LGBTQI+ issue ‘unseen conditionality’ delaying IMF deal – Economics
classfmonline.comMar 20, 2023 10:54 AM
An economist and senior lecturer at Wisconsin International University College, Dr Worlanyo Mensah, has said the Board of the International Monetary Fund may be delaying its approval of the $3 billion extended credit facility to Ghana because there may be hidden conditionalities Ghana has not met.
According to Dr Worlanyo, one such hurdle is Ghana’s entrenched anti-LGBTQ+ stance.
Speaking on the Class Morning Show on Monday, 20 March 2023, on whether or not the collapse of certain banks in the USA and Switzerland would affect Ghana’s chances of clinching an IMF deal, Dr Worlanyo suggested the finance ministry go back to the drawing board and the nation revisit its decisions and see how best to lobby internationally.
He told show host Koku Lumor: “We need to appreciate the fact that the government has taken the initiative to embrace the IMF bailout looking at the economic difficulties that faces us as a country, where they think that there is nothing they can do and the only way is to resort to the IMF”.
“We are now at the staff-level agreement and this staff-level agreement is the final stage of the bailout pending just the approval from the board. And I believe, by and large, that we are seeing delays in these transactions simply because there are some conditionalities that are unseen, and which may equally affect us whether to have it earlier or not,” he hinted at.
One of the unseen conditionalities, according to him, is Ghana’s stance on LGBTQ+.
“For instance, the issue of LGBTQ+ is a major international factor which nobody will discuss but it’s an issue which is a string attached to this kind of bailouts, and, so, Ghana’s resistance in accepting the LGBTQI+ may also have a way of delaying the whole process,” he stated.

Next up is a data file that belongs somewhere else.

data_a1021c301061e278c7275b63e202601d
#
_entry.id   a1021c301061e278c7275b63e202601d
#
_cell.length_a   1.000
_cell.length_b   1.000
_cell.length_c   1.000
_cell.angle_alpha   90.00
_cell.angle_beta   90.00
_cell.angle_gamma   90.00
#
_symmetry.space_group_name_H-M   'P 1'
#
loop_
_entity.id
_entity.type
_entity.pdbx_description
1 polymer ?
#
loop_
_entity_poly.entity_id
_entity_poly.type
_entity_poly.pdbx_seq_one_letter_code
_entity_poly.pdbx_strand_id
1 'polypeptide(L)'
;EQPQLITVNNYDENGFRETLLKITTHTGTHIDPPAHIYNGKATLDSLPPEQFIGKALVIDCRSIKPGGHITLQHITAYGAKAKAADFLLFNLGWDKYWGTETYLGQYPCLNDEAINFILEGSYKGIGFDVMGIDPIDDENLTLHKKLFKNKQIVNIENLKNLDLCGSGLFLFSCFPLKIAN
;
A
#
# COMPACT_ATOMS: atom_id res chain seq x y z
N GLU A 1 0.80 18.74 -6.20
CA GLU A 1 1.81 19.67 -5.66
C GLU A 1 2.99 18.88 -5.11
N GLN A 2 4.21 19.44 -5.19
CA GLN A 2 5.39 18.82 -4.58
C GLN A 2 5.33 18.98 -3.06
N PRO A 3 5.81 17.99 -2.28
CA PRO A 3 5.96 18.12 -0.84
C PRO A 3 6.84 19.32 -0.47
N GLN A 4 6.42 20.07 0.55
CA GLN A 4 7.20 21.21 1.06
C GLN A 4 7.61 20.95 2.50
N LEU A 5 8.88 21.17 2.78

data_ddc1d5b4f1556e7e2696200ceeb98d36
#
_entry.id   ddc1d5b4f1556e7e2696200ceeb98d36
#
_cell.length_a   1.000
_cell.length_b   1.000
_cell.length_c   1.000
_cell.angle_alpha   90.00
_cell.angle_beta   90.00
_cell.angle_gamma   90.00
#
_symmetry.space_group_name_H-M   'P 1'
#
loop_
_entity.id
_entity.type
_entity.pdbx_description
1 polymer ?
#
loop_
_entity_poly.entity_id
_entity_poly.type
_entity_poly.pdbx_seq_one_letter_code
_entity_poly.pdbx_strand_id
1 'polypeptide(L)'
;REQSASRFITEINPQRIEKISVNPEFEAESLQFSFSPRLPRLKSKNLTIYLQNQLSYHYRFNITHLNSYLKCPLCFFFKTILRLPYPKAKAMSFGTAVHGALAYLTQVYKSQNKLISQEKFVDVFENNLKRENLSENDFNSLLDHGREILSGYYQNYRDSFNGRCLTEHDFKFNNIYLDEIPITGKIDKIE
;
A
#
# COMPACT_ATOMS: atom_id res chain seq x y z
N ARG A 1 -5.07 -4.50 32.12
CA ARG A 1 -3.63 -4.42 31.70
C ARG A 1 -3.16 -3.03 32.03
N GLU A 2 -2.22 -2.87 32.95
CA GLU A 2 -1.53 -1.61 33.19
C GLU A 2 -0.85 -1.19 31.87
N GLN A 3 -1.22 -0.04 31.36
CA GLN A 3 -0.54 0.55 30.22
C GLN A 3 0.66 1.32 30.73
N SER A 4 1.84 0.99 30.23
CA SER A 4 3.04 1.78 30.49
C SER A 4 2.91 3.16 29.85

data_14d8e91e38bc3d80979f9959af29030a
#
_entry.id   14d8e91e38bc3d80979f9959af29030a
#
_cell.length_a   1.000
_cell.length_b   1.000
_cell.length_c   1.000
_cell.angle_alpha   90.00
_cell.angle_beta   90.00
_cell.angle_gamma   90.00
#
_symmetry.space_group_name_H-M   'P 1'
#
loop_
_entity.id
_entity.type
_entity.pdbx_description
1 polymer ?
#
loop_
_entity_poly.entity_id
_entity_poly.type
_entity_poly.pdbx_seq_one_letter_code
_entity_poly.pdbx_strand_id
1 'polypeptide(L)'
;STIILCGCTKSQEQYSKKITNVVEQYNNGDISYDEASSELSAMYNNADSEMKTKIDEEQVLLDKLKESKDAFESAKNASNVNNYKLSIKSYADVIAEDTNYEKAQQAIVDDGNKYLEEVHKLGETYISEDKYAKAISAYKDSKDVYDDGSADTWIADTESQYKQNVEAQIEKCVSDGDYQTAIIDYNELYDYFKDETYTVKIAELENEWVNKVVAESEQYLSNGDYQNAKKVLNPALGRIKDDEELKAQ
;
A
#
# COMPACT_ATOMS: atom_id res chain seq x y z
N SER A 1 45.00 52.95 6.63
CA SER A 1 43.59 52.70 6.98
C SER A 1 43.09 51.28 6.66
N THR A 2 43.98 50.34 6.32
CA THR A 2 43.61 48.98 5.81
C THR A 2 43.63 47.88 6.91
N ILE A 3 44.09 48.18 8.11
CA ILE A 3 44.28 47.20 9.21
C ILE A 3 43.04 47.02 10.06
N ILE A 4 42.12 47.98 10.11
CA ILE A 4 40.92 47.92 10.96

Apart from that, he noted that the government’s inability to heed certain pieces of advice from managers of the Fund, may also delay the deal.
“When you also look at the IMF’s advice on certain economic policies, for instance, if the IMF says we should increase utility tariffs by 50 or 60 per cent which government knows very well that that is unbearable and unrealistic but then the government decides to roll it out; 30 per cent, you’ll realise that IMF will not be too much enthused about the government’s position and, so, these are all factors which are not loudly discussed but these are realities on the ground and, so, the government might even be compelled to increase utilities in the coming days or coming months”, he indicated.
“Without these, it is likely that our expectation is likely to be in limbo. I believe the finance ministry, together with the relevant sectors, should really come back to the drawing board, let’s revisit these decisions and see how best we can lobby internationally”, he added.
Meanwhile, Finance Minister Ken Ofori-Atta left Accra for China on Sunday, 19 March 2023, as part of efforts by Ghana to secure debt forgiveness from the Asian giant to whom the West African gold producer owes $1.7 billion of its total of $5-plus billion owed the Paris Club.
Mr Ofori-Atta is transiting Addis Ababa en route to Beijing.
Coinciding with the minister’s trip is a Paris Club meeting on Tuesday over Ghana’s external debt restructuring programme.
Incidentally, there are also three critical bills before parliament that must be passed by parliament on Thursday to enable Ghana to secure a board-level agreement with the International Monetary Fund.
They are the Income Tax (Amendment) Bill, the Excise Duty and Excise Tax Stamp (Amendment) Bills and the Growth and the Sustainability Levy Bill.